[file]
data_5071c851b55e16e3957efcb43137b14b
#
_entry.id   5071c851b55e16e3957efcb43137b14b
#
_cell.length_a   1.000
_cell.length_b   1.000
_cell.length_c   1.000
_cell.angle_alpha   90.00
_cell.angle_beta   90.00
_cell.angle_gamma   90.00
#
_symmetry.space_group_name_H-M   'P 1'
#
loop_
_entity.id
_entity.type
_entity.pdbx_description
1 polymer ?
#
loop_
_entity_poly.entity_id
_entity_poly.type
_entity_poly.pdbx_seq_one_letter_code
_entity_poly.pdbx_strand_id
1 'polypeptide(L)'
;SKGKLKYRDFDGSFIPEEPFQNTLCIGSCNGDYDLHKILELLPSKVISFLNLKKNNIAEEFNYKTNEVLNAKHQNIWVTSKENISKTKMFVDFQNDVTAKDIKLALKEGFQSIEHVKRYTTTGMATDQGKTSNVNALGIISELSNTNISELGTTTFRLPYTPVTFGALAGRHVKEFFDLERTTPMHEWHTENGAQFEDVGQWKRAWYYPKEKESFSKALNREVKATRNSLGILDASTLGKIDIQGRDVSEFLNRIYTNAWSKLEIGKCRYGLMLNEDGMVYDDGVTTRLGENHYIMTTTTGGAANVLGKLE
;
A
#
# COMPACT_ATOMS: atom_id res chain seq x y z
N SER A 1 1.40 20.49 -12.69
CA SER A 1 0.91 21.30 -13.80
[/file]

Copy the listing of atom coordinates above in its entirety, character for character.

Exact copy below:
data_5071c851b55e16e3957efcb43137b14b
#
_entry.id   5071c851b55e16e3957efcb43137b14b
#
_cell.length_a   1.000
_cell.length_b   1.000
_cell.length_c   1.000
_cell.angle_alpha   90.00
_cell.angle_beta   90.00
_cell.angle_gamma   90.00
#
_symmetry.space_group_name_H-M   'P 1'
#
loop_
_entity.id
_entity.type
_entity.pdbx_description
1 polymer ?
#
loop_
_entity_poly.entity_id
_entity_poly.type
_entity_poly.pdbx_seq_one_letter_code
_entity_poly.pdbx_strand_id
1 'polypeptide(L)'
;SKGKLKYRDFDGSFIPEEPFQNTLCIGSCNGDYDLHKILELLPSKVISFLNLKKNNIAEEFNYKTNEVLNAKHQNIWVTSKENISKTKMFVDFQNDVTAKDIKLALKEGFQSIEHVKRYTTTGMATDQGKTSNVNALGIISELSNTNISELGTTTFRLPYTPVTFGALAGRHVKEFFDLERTTPMHEWHTENGAQFEDVGQWKRAWYYPKEKESFSKALNREVKATRNSLGILDASTLGKIDIQGRDVSEFLNRIYTNAWSKLEIGKCRYGLMLNEDGMVYDDGVTTRLGENHYIMTTTTGGAANVLGKLE
;
A
#
# COMPACT_ATOMS: atom_id res chain seq x y z
N SER A 1 1.40 20.49 -12.69
CA SER A 1 0.91 21.30 -13.80